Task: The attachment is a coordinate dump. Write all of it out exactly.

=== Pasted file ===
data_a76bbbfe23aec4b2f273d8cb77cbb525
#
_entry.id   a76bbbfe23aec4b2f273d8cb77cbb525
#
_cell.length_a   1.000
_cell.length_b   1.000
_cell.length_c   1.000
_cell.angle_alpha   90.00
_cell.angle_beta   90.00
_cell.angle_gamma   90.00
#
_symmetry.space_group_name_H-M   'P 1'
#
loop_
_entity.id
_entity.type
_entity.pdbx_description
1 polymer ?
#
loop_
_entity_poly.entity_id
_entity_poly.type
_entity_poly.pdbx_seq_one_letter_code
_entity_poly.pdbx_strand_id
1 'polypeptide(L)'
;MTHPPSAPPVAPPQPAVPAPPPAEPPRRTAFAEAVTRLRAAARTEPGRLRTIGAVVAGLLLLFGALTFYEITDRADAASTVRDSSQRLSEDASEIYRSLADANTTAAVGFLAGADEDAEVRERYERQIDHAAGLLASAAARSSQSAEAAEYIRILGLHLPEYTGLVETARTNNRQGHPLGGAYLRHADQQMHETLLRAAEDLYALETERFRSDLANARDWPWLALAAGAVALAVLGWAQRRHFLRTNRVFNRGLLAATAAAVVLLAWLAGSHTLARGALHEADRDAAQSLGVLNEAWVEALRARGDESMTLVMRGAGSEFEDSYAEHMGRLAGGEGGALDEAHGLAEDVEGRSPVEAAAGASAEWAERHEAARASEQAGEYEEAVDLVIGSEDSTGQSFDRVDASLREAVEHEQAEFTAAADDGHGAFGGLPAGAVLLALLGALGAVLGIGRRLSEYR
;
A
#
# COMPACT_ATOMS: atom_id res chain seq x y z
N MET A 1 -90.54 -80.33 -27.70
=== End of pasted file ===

data_a76bbbfe23aec4b2f273d8cb77cbb525
#
_entry.id   a76bbbfe23aec4b2f273d8cb77cbb525
#
_cell.length_a   1.000
_cell.length_b   1.000
_cell.length_c   1.000
_cell.angle_alpha   90.00
_cell.angle_beta   90.00
_cell.angle_gamma   90.00
#
_symmetry.space_group_name_H-M   'P 1'
#
loop_
_entity.id
_entity.type
_entity.pdbx_description
1 polymer ?
#
loop_
_entity_poly.entity_id
_entity_poly.type
_entity_poly.pdbx_seq_one_letter_code
_entity_poly.pdbx_strand_id
1 'polypeptide(L)'
;MTHPPSAPPVAPPQPAVPAPPPAEPPRRTAFAEAVTRLRAAARTEPGRLRTIGAVVAGLLLLFGALTFYEITDRADAASTVRDSSQRLSEDASEIYRSLADANTTAAVGFLAGADEDAEVRERYERQIDHAAGLLASAAARSSQSAEAAEYIRILGLHLPEYTGLVETARTNNRQGHPLGGAYLRHADQQMHETLLRAAEDLYALETERFRSDLANARDWPWLALAAGAVALAVLGWAQRRHFLRTNRVFNRGLLAATAAAVVLLAWLAGSHTLARGALHEADRDAAQSLGVLNEAWVEALRARGDESMTLVMRGAGSEFEDSYAEHMGRLAGGEGGALDEAHGLAEDVEGRSPVEAAAGASAEWAERHEAARASEQAGEYEEAVDLVIGSEDSTGQSFDRVDASLREAVEHEQAEFTAAADDGHGAFGGLPAGAVLLALLGALGAVLGIGRRLSEYR
;
A
#
# COMPACT_ATOMS: atom_id res chain seq x y z
N MET A 1 -90.54 -80.33 -27.70